In a strongly worded leader column, The Guardian condemns Uganda’s proposed law that could execute gay people or leave them facing lengthy prison sentences. The newspaper says that Sweden is right to suggest that aid to the country should be cut if the law is passed.
David Bahati, the MP for Ndorwa West in the Ugandan parliament, would not normally come to international attention. His name is becoming notorious, however, as the sponsor of a wretched piece of legislation intended to rile the west and torment an already suffering part of his country’s population. Uganda’s anti-homosexuality bill 2009, which is now before parliament, is unpleasant even by the standards of anti-gay laws around the world. Its supporters will decry any criticism as neocolonial interference, but the reality is that Uganda is being misled, not least by evangelical churches, some of which have links with the American Christian right.
The proposed law is more a rant against homosexuality and the west than a workable piece of legislation intended for Uganda itself. Much of it consists of a list of unfounded claims, starting with the statement that “same sex attraction is not an innate and immutable characteristic”. Infamously, it calls for the execution of gay men found guilty of “aggravated homosexuality” – by which it means those who are HIV positive, or who have sex with someone who is under 18 or disabled. The bill may be amended during its passage through parliament to replace the death penalty with life imprisonment, but that change would be only a gesture to spare the blushes of Uganda’s aid donors. If passed – which looks likely, since its sponsor is a member of Uganda’s ruling party – the bill will continue to write hate into law.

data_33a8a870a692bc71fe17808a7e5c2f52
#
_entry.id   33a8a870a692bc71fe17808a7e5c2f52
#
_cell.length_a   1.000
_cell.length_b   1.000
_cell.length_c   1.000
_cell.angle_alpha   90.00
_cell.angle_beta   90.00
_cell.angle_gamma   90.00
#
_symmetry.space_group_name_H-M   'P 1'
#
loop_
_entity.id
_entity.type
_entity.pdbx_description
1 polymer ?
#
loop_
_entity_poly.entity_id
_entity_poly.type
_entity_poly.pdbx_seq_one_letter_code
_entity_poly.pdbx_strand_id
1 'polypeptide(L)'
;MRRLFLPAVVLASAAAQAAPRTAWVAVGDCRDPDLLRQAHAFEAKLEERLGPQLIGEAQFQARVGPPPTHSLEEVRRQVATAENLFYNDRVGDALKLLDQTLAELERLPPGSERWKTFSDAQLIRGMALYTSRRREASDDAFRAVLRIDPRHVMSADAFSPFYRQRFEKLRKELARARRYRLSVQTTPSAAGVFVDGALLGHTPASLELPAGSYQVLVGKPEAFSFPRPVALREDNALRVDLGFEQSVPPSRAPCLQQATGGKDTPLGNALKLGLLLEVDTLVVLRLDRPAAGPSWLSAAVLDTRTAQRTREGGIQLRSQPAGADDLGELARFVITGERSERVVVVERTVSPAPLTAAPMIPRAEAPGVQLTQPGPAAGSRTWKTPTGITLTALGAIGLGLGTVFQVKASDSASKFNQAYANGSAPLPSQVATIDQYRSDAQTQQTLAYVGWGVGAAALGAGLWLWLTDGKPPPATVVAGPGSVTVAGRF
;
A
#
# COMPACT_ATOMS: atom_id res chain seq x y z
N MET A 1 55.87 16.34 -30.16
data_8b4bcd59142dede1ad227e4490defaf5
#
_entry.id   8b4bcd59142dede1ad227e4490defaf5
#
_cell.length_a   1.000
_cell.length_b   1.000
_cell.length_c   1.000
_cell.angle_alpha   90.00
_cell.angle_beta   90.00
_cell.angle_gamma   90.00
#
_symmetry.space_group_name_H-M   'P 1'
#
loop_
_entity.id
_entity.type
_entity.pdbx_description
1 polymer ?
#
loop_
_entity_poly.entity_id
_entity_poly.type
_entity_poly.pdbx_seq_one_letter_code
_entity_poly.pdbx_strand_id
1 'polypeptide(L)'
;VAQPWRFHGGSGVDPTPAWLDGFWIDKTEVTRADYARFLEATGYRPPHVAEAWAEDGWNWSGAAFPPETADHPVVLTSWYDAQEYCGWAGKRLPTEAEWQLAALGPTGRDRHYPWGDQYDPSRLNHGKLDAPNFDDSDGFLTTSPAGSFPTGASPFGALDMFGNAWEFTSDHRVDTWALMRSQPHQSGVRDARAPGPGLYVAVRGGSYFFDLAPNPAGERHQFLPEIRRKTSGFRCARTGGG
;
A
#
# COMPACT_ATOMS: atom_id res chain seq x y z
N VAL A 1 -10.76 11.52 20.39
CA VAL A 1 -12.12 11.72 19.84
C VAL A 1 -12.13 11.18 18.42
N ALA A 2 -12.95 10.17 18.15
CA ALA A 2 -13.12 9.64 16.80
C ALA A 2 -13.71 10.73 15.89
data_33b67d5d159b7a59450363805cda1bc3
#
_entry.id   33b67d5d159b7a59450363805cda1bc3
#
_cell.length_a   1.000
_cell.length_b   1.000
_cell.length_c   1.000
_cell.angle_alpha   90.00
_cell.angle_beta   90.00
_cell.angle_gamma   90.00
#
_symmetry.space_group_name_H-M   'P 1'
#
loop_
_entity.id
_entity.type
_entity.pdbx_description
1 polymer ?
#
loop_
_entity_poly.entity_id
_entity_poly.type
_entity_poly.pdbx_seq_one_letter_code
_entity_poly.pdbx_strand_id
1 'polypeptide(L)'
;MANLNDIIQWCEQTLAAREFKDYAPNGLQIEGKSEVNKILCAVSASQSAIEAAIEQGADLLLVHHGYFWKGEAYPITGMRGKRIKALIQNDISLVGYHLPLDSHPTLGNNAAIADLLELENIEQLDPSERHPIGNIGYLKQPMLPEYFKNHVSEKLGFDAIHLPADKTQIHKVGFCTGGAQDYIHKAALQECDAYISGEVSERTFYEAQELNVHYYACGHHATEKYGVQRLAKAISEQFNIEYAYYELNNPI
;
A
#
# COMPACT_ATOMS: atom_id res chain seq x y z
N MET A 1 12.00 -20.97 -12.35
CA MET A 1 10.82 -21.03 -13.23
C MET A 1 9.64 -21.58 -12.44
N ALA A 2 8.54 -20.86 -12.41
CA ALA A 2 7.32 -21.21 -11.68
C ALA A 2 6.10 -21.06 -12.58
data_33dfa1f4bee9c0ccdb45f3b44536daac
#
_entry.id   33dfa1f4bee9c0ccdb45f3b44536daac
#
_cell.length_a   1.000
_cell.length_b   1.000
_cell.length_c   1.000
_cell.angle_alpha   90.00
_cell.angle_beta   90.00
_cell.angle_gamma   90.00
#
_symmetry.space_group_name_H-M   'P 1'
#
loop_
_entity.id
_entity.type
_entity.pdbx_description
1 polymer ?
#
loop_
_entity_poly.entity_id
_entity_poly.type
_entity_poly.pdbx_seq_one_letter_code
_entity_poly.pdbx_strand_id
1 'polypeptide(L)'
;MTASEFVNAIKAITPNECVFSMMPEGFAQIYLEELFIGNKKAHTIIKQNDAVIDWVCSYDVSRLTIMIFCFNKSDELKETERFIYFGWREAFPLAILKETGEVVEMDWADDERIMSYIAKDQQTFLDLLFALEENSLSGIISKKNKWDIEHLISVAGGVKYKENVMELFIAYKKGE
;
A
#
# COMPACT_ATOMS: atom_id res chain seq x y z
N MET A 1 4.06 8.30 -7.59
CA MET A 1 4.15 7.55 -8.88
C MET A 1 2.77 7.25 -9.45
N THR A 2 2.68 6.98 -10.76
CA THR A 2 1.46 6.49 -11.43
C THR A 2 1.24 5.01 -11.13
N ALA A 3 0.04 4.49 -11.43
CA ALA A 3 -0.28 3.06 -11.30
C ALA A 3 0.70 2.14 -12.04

Ugandans may ask why they are being singled out for criticism: some American states still have anti-sodomy laws on the books, and in Britain legal equality is a recent development. Ugandans may also feel that their laws should not be decided by outsiders. And some in the west, though appalled by the legislation, will fear that international criticism will only further isolate Africa’s gay and lesbian population. Uganda’s president, Yoweri Museveni – like President Robert Mugabe in Zimbabwe – likes to claim that homosexuality is a decadent import to Africa from the west. He may use foreign attacks on the bill to bolster his case. “When I was in America some time ago I saw a rally of 300,000 homosexuals. If you have a rally of 20 homosexuals here I want to disperse it,” Mr Museveni said in 1998.
Gordon Brown raised the bill with President Museveni at the Commonwealth summit. Sweden, which holds the EU presidency, says it will reconsider its development aid if the law is passed. They are right to use this leverage. Some people may fear the imposition of western liberal values. The far greater prejudice would be to tolerate an injustice in Africa that would not be tolerated at home.